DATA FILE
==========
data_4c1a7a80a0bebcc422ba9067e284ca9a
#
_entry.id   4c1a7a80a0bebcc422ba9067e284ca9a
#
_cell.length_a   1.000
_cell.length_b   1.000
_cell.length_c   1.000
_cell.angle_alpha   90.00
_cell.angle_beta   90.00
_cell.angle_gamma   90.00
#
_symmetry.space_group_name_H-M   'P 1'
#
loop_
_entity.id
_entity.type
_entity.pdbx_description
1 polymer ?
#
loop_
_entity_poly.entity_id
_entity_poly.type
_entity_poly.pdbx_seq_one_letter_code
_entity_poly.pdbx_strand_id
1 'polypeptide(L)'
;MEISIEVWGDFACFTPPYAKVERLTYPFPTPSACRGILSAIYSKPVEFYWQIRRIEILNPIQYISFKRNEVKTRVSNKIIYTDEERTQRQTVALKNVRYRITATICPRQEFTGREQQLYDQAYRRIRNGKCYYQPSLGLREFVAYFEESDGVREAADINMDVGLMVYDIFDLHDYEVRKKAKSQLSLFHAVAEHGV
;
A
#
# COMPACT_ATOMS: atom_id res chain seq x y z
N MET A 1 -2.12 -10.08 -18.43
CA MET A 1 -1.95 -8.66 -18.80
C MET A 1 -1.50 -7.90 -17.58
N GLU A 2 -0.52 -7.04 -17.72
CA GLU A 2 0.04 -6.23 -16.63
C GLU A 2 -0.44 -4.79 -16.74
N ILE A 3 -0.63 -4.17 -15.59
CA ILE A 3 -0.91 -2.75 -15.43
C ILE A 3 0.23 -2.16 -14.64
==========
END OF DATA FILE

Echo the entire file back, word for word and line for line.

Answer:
data_4c1a7a80a0bebcc422ba9067e284ca9a
#
_entry.id   4c1a7a80a0bebcc422ba9067e284ca9a
#
_cell.length_a   1.000
_cell.length_b   1.000
_cell.length_c   1.000
_cell.angle_alpha   90.00
_cell.angle_beta   90.00
_cell.angle_gamma   90.00
#
_symmetry.space_group_name_H-M   'P 1'
#
loop_
_entity.id
_entity.type
_entity.pdbx_description
1 polymer ?
#
loop_
_entity_poly.entity_id
_entity_poly.type
_entity_poly.pdbx_seq_one_letter_code
_entity_poly.pdbx_strand_id
1 'polypeptide(L)'
;MEISIEVWGDFACFTPPYAKVERLTYPFPTPSACRGILSAIYSKPVEFYWQIRRIEILNPIQYISFKRNEVKTRVSNKIIYTDEERTQRQTVALKNVRYRITATICPRQEFTGREQQLYDQAYRRIRNGKCYYQPSLGLREFVAYFEESDGVREAADINMDVGLMVYDIFDLHDYEVRKKAKSQLSLFHAVAEHGV
;
A
#
# COMPACT_ATOMS: atom_id res chain seq x y z
N MET A 1 -2.12 -10.08 -18.43
CA MET A 1 -1.95 -8.66 -18.80
C MET A 1 -1.50 -7.90 -17.58
N GLU A 2 -0.52 -7.04 -17.72
CA GLU A 2 0.04 -6.23 -16.63
C GLU A 2 -0.44 -4.79 -16.74
N ILE A 3 -0.63 -4.17 -15.59
CA ILE A 3 -0.91 -2.75 -15.43
C ILE A 3 0.23 -2.16 -14.64